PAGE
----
Happy Herbivore Blog

Herbie of the Week: Jeremy

Posted by: Lindsay S. Nixon |

Category: Herbies

Meet our Herbie of the Week, Jeremy! It's Herbie Fitness Week (check out Part 1 and Part 2 of the series — and there's more on the way!), and Herbie fitness is something Jeremy knows a thing or two about. I first heard from Jeremy during the plant-based guys series. He was paleo but switched to plant-based when he was in a rut with his athleticism. It started out as a 60-day challenge, but he saw such great results that it became a way of life — he's now a plant-based trainer!


HH: How long have you followed a plant-based/vegan diet?   

I've followed a plant based diet for 3 years.

HH: You went from a paleo diet to plant-based, which is a pretty drastic change. How did that come about?

I switched from Paleo to a plant-based way of eating about 4 years ago. I train in Krav Maga and I was using Paleo to lean out for my endurance training. I hit a wall in my efforts to lean out and I didn't feel very good. I contacted my friends at Monkey Bar Gym and they invited me to participate in a 60-day challenge.  I am a very goal driven and very competitive person, so my focus was to win the 60-day challenge and then resume my life. At the time, Monkey Bar Gym was located 35 miles from my house.  Monkey Bar Gym promotes a plant-based nutrition program as part of their overall program. I decided to go for it 100%. I challenged myself and others that were with me in the 60-day challenge to different recipes. We had fun in the transition from a Paleo lifestyle to a plant-based lifestyle. The community support of Monkey Bar Gym really helped me to push forward in this transition because we did the 60-day challenge together. I met some great people in the process who are still close friends and I still use them for support and ideas.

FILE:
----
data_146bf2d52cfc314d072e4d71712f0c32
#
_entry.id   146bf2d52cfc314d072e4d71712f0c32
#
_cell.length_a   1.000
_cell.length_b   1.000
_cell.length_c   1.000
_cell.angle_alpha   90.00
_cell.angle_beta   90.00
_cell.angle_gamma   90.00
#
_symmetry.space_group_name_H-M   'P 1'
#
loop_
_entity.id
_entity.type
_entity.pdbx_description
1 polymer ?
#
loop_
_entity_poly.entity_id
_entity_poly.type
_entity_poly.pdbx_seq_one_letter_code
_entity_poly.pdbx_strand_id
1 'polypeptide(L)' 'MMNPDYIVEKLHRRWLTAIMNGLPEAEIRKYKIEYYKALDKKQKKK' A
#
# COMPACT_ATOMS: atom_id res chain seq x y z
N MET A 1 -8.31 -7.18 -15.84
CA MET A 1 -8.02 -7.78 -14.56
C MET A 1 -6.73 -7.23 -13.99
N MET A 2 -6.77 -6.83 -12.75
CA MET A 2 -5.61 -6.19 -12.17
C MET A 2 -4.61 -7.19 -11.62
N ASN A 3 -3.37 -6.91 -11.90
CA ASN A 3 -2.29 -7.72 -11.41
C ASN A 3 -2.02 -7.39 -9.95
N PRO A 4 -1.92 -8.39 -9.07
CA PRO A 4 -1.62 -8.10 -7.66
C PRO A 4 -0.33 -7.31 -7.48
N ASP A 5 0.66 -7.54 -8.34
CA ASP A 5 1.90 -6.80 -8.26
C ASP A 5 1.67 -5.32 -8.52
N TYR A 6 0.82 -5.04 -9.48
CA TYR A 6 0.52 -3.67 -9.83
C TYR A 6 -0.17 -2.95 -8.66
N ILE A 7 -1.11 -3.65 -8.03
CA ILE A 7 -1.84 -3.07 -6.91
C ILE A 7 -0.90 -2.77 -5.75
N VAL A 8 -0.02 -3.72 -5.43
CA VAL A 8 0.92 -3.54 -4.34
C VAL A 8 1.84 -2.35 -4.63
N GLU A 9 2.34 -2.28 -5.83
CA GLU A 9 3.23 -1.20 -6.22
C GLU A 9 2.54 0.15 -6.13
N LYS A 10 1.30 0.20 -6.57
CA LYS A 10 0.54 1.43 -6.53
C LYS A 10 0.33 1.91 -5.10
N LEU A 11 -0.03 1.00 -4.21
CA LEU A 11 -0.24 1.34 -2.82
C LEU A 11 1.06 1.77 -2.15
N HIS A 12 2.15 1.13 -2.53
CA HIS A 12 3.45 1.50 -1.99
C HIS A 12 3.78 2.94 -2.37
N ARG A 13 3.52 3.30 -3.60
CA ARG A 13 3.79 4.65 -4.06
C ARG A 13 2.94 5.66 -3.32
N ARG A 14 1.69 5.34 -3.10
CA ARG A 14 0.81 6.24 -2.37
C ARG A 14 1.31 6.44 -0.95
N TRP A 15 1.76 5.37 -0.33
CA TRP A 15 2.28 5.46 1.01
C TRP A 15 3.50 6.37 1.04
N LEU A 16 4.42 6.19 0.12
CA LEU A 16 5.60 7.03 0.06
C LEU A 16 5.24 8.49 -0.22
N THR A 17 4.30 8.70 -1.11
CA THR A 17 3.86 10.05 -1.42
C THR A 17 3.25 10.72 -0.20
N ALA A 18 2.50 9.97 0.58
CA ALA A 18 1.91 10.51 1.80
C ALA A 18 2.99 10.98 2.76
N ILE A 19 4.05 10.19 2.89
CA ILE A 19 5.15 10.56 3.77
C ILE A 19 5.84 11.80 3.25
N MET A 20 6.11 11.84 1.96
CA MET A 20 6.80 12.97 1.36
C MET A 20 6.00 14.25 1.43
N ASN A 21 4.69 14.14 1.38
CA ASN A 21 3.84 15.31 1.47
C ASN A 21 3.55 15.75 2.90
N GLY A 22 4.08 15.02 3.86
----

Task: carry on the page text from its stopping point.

HH: How long before you noticed results after the change?

I noticed the changes immediately. It took me about a week to detox from the Paleo program and I was also heavily addicted to diet cola drinks. It was normal for me to drink six to twelve cans of soda a day. I used green tea to ween myself off the cola drinks so that I didn't have an immediate caffeine crash. Within two weeks, my energy levels had skyrocketed. I recovered faster from my workouts. I would do a workout that used to take me 2-3 days to recover from and feel recovered and full of energy the next morning. I was more focused and able to think more clearly. During this time, I was in intensive training for an upcoming Krav Maga belt. I was working a full time job and training 15+ hours per week.  

At the end of my 60 days, I had dropped 17 pounds of body fat and gained 9 pounds of muscle. My original plan was to stop training at Monkey Bar Gym after the two months because it was so far away. I've been at Monkey Bar Gym ever since and have since become an instructor so I can pay forward my experience to others. My training continues to get stronger and stronger. I am able to do things I never thought I would be able to do. There have been two instances where I have shown up to support friends at a Krav Maga belt test and I've had to jump in and partner due to an odd number of people. These tests usually last 6-8 hours and are very high intensity. In both cases, my energy levels were higher than the other students who had prepared for the tests.  


HH: Were you worried people (esp. other men) would think differently of you if you ate plant-based/became vegan?  

People in the fitness world are looking for any type of advantage. It's becoming more and more acceptable with many role model athletes adopting a plant based lifestyle. I was never worried of what people thought of me. I've had the opportunity to meet many amazing people in this journey and I am willing to share ideas with people who are interested in my point of view.